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edibleandmed.gif (10658 bytes)Identifying and Harvesting Edible and Medicinal Plants in Wild (and Not So Wild) Places

Book Excerpt:  PEACH AND NECTARINE
(Prunus persica)

By "Wildman" Steve Brill

The peach is a small tree with slender, curving
branches. The finely toothed, narrow, curving,
lance-shaped leaves are 3-5" long, tapering to a sharp
point. The five-petaled, radially-symmetrical, pink
flowers are 1/2—2" across, appearing in early spring,
before the leaves open.

The wild peach is like the commercial version, yellow
with red blush, downy skin, and gently grooved. It
ripens from mid- to late summer. Like all members its
genus, there is one large pit. The inner kernel closely
resembles an almond—a close relative without the
fleshy fruit. The peach has been cultivated for
millennia in Europe and Asia. Peach sculptures and
porcelains date back to ancient China, when the fruit
was cared for under glass.

Peaches grow throughout the United States, wherever
they've escaped cultivation. Soon after purchasing my
first wild food field guide, I explored an overgrown
empty lot to look for asparagus. There was neither
asparagus nor anything else I could identify, although
subsequent explorations turned up a peach tree. Later
on, I was amazed to find others in out-of-the-way
places in city parks, in fields, thickets, and disturbed
areas such as roadsides. People eating peaches
probably threw away the seeds, which grow quite
readily.

Unfortunately the fruits I find are usually infested with
insects. I had better luck with wild nectarines. I was
leading a tour in Central Park late one summer, when
I spotted a peach tree. After announcing my find, a
student reached under the foliage and pulled out a
delicious, ripe nectarine. There was plenty for
everyone.

In actuality, nectarines are smooth-skinned peaches,
and peaches are fuzzy nectarines. That’s why I was
fooled. The foliage is identical. A genetic mutation,
like that which creates albinos, makes the difference.
Sometimes the two fruits grow on the same tree, and
you may even find fruits that are half nectarine and
half peach. The popular idea that nectarines are
hybrids of peaches and plums is simply erroneous.

These wild nectarines were smaller and less juicy than
the peaches, but these were sweet and delicious, with
no insects. This is the only nectarine tree I’ve ever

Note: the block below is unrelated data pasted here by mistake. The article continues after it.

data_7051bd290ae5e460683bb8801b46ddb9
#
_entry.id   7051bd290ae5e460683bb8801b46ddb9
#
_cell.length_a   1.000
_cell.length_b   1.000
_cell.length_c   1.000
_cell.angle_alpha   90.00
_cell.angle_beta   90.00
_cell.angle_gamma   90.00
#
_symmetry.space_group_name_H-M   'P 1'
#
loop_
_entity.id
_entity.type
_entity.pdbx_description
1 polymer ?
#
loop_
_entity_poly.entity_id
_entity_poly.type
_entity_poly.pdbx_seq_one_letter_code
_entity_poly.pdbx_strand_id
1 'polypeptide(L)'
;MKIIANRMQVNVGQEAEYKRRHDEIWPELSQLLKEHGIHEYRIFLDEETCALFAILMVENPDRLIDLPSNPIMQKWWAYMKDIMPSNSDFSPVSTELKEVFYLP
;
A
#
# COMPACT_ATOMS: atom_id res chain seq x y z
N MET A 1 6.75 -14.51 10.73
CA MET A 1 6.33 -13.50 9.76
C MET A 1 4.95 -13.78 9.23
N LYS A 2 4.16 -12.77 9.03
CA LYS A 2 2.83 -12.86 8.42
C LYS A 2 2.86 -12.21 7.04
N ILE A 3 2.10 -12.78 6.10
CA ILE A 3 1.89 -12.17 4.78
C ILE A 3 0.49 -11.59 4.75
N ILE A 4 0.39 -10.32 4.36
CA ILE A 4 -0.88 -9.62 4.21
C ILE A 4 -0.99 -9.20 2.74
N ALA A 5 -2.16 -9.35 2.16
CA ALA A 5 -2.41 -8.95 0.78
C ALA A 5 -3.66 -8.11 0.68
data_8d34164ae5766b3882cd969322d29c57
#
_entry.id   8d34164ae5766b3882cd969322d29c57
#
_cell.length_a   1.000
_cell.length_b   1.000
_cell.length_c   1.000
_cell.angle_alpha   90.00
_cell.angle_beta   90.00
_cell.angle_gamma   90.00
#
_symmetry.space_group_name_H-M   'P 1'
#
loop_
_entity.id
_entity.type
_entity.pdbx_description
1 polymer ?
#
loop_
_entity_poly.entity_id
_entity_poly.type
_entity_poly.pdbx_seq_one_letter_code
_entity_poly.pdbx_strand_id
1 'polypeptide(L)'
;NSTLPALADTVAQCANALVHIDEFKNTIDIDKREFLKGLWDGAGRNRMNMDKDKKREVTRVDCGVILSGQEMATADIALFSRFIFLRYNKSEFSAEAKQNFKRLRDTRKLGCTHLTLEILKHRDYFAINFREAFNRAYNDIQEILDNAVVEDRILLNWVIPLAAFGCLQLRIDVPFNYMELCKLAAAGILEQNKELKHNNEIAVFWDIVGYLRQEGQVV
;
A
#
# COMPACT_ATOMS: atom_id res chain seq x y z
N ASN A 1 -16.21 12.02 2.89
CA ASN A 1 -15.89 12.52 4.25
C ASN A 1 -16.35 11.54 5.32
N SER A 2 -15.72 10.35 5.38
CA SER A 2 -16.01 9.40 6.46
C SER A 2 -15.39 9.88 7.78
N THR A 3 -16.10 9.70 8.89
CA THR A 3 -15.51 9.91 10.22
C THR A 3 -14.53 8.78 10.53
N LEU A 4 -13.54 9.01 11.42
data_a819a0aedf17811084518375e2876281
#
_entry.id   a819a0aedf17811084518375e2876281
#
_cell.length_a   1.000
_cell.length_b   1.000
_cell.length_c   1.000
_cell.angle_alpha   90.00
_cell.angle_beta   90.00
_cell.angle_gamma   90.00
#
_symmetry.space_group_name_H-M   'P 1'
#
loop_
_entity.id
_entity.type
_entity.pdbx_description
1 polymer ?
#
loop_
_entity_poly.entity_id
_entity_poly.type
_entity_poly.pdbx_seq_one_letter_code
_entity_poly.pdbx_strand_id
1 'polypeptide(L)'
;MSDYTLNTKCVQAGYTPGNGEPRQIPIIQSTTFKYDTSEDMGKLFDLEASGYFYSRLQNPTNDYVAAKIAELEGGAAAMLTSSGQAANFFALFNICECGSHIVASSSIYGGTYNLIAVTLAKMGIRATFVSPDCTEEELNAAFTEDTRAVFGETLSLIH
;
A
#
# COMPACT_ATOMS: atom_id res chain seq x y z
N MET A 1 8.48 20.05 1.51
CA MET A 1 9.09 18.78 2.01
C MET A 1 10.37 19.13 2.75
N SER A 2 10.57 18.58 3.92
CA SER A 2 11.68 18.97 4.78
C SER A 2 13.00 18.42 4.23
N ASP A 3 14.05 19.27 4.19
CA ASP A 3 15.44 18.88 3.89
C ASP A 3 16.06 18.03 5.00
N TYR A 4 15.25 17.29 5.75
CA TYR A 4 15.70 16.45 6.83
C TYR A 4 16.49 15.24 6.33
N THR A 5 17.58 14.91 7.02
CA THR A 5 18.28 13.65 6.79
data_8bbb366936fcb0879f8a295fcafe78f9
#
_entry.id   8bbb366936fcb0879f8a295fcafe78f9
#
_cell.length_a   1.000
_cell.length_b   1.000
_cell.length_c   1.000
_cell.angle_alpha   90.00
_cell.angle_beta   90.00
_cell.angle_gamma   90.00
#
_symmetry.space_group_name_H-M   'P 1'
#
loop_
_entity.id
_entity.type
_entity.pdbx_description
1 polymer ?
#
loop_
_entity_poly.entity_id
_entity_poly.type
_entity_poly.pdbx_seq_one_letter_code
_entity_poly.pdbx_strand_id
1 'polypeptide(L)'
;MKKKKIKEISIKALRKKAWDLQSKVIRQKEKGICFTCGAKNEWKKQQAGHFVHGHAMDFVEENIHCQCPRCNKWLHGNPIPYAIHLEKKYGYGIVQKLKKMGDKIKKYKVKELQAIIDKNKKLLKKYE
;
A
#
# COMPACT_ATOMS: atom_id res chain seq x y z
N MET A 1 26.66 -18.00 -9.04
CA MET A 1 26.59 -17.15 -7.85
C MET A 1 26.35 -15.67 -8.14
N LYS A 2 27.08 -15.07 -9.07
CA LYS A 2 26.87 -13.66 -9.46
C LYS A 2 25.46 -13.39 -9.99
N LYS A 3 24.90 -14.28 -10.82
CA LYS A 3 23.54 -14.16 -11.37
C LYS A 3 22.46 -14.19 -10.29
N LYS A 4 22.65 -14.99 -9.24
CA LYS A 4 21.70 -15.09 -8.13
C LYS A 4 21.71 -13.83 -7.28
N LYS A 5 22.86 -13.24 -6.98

found. It taught me that wherever you live, nature is
full of surprises.

Soon after, I found another unexpected close relative
of peaches and nectarines, in an overgrown field near
the seashore—a wild apricot tree (Prunus armeniaca).
It’s a small tree, with medium-sized, simple, alternate,
wedge-shaped, finely-toothed leaves. Apricot pits litter
the ground under it all year, and the fruit is identical to
commercial apricots (but much tastier), so it’s easy to
identify. Apricots aren’t supposed to grow wild in the
North (the blossoms open so early in the spring,
they’re vulnerable to frost), but they don’t seem to
realize it. I don’t know how common they are, but
keep your eyes open for them. You may find them
escaped from cultivation in sandy fields and thickets
across the country, where apricot-eating people tossed
away their pits.

Apricot%20Flower.jpg (44570 bytes)
Wild Apricot Blossoms - watercolor pencils - "Wildman"



Apricot.jpg (10530 bytes)

Wild Apricots - watercolor pencils - "Wildman"

Peaches contain large quantities of beta-carotene and
potassium, as well as calcium, phosphorous, and
vitamin C. Virtually everyone eats or knows how to
prepare peaches, but few people know that the peach
is an important medicinal plant. Peach leaf infusion or
peach bark decoction is a demulcent—soothing to the
mucus membranes. Herbalists use it for stomachaches
and digestive disorders, and to clear out the intestines
and the kidneys. It also has sedative, diuretic, and
laxative properties.

Peach pit decoction is also very soothing and
stimulating to the stomach—a good stomach tonic to
take before or during meals—to stimulate enzyme
activity and relax the nervous system. Caution: Don’t
eat the raw kernel inside the pit. It contains
hydrocyanic acid (see apricot), a gastric irritant
(destroyed by heat) which could potentially release
toxic cyanide.

________________________________________________

Click here to visit Steve's Web Site

 

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